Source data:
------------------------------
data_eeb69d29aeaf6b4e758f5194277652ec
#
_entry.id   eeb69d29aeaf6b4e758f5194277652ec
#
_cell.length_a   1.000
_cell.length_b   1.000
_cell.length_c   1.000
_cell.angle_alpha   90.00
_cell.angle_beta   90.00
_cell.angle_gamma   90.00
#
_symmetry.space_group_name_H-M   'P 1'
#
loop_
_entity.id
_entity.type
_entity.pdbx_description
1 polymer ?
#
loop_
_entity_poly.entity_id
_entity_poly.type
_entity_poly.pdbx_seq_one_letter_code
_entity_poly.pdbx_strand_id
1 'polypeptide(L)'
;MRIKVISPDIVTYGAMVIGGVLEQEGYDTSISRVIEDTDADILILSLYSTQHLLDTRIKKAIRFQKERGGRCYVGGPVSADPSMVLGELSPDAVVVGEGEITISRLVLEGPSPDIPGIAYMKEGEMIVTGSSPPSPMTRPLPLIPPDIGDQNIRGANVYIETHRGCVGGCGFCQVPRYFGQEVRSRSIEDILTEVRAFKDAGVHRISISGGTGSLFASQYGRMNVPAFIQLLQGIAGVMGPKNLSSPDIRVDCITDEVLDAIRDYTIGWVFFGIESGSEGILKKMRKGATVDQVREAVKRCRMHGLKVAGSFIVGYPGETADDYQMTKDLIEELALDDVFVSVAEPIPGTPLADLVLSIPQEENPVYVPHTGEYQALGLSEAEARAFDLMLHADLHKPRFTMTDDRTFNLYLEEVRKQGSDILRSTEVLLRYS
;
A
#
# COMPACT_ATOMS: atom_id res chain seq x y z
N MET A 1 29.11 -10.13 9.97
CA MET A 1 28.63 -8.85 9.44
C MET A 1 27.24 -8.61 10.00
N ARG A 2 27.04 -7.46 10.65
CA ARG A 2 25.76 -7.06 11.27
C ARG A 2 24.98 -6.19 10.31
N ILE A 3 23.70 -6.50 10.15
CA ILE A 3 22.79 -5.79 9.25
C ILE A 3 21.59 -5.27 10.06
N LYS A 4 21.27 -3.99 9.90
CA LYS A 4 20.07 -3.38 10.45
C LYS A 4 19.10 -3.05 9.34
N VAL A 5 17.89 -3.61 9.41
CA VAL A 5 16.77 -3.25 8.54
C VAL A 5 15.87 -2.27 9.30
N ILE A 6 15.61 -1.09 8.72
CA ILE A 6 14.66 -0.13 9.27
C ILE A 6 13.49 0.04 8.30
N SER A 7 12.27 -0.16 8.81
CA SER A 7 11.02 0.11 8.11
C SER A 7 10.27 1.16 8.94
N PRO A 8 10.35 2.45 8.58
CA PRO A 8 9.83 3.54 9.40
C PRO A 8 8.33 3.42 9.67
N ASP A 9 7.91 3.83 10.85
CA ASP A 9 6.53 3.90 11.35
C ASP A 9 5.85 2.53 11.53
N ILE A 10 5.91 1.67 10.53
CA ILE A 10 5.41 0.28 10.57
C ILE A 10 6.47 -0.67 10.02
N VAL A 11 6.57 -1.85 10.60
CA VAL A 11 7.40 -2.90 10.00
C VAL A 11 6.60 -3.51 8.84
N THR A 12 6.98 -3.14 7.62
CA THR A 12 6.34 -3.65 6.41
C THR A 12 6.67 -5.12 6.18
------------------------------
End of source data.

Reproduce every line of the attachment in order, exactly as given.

data_eeb69d29aeaf6b4e758f5194277652ec
#
_entry.id   eeb69d29aeaf6b4e758f5194277652ec
#
_cell.length_a   1.000
_cell.length_b   1.000
_cell.length_c   1.000
_cell.angle_alpha   90.00
_cell.angle_beta   90.00
_cell.angle_gamma   90.00
#
_symmetry.space_group_name_H-M   'P 1'
#
loop_
_entity.id
_entity.type
_entity.pdbx_description
1 polymer ?
#
loop_
_entity_poly.entity_id
_entity_poly.type
_entity_poly.pdbx_seq_one_letter_code
_entity_poly.pdbx_strand_id
1 'polypeptide(L)'
;MRIKVISPDIVTYGAMVIGGVLEQEGYDTSISRVIEDTDADILILSLYSTQHLLDTRIKKAIRFQKERGGRCYVGGPVSADPSMVLGELSPDAVVVGEGEITISRLVLEGPSPDIPGIAYMKEGEMIVTGSSPPSPMTRPLPLIPPDIGDQNIRGANVYIETHRGCVGGCGFCQVPRYFGQEVRSRSIEDILTEVRAFKDAGVHRISISGGTGSLFASQYGRMNVPAFIQLLQGIAGVMGPKNLSSPDIRVDCITDEVLDAIRDYTIGWVFFGIESGSEGILKKMRKGATVDQVREAVKRCRMHGLKVAGSFIVGYPGETADDYQMTKDLIEELALDDVFVSVAEPIPGTPLADLVLSIPQEENPVYVPHTGEYQALGLSEAEARAFDLMLHADLHKPRFTMTDDRTFNLYLEEVRKQGSDILRSTEVLLRYS
;
A
#
# COMPACT_ATOMS: atom_id res chain seq x y z
N MET A 1 29.11 -10.13 9.97
CA MET A 1 28.63 -8.85 9.44
C MET A 1 27.24 -8.61 10.00
N ARG A 2 27.04 -7.46 10.65
CA ARG A 2 25.76 -7.06 11.27
C ARG A 2 24.98 -6.19 10.31
N ILE A 3 23.70 -6.50 10.15
CA ILE A 3 22.79 -5.79 9.25
C ILE A 3 21.59 -5.27 10.06
N LYS A 4 21.27 -3.99 9.90
CA LYS A 4 20.07 -3.38 10.45
C LYS A 4 19.10 -3.05 9.34
N VAL A 5 17.89 -3.61 9.41
CA VAL A 5 16.77 -3.25 8.54
C VAL A 5 15.87 -2.27 9.30
N ILE A 6 15.61 -1.09 8.72
CA ILE A 6 14.66 -0.13 9.27
C ILE A 6 13.49 0.04 8.30
N SER A 7 12.27 -0.16 8.81
CA SER A 7 11.02 0.11 8.11
C SER A 7 10.27 1.16 8.94
N PRO A 8 10.35 2.45 8.58
CA PRO A 8 9.83 3.54 9.40
C PRO A 8 8.33 3.42 9.67
N ASP A 9 7.91 3.83 10.85
CA ASP A 9 6.53 3.90 11.35
C ASP A 9 5.85 2.53 11.53
N ILE A 10 5.91 1.67 10.53
CA ILE A 10 5.41 0.28 10.57
C ILE A 10 6.47 -0.67 10.02
N VAL A 11 6.57 -1.85 10.60
CA VAL A 11 7.40 -2.90 10.00
C VAL A 11 6.60 -3.51 8.84
N THR A 12 6.98 -3.14 7.62
CA THR A 12 6.34 -3.65 6.41
C THR A 12 6.67 -5.12 6.18